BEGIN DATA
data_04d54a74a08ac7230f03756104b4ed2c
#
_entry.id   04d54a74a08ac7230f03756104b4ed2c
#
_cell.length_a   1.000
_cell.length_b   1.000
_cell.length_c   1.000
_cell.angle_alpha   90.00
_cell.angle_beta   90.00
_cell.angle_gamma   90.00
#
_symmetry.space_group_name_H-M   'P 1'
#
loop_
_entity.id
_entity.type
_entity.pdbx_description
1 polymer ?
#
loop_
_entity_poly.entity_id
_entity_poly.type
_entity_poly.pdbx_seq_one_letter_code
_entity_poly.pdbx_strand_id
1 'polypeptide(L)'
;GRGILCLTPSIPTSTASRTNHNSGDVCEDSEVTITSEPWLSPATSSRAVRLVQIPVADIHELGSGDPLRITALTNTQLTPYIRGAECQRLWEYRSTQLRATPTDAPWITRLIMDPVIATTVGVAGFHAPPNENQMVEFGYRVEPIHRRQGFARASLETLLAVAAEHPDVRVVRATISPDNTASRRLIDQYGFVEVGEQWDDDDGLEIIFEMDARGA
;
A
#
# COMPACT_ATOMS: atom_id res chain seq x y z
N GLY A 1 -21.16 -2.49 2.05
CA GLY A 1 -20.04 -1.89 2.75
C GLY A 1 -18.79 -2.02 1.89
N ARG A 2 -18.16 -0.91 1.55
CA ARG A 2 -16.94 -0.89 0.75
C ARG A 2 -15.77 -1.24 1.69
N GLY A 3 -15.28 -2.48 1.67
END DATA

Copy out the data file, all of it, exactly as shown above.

data_04d54a74a08ac7230f03756104b4ed2c
#
_entry.id   04d54a74a08ac7230f03756104b4ed2c
#
_cell.length_a   1.000
_cell.length_b   1.000
_cell.length_c   1.000
_cell.angle_alpha   90.00
_cell.angle_beta   90.00
_cell.angle_gamma   90.00
#
_symmetry.space_group_name_H-M   'P 1'
#
loop_
_entity.id
_entity.type
_entity.pdbx_description
1 polymer ?
#
loop_
_entity_poly.entity_id
_entity_poly.type
_entity_poly.pdbx_seq_one_letter_code
_entity_poly.pdbx_strand_id
1 'polypeptide(L)'
;GRGILCLTPSIPTSTASRTNHNSGDVCEDSEVTITSEPWLSPATSSRAVRLVQIPVADIHELGSGDPLRITALTNTQLTPYIRGAECQRLWEYRSTQLRATPTDAPWITRLIMDPVIATTVGVAGFHAPPNENQMVEFGYRVEPIHRRQGFARASLETLLAVAAEHPDVRVVRATISPDNTASRRLIDQYGFVEVGEQWDDDDGLEIIFEMDARGA
;
A
#
# COMPACT_ATOMS: atom_id res chain seq x y z
N GLY A 1 -21.16 -2.49 2.05
CA GLY A 1 -20.04 -1.89 2.75
C GLY A 1 -18.79 -2.02 1.89
N ARG A 2 -18.16 -0.91 1.55
CA ARG A 2 -16.94 -0.89 0.75
C ARG A 2 -15.77 -1.24 1.69
N GLY A 3 -15.28 -2.48 1.67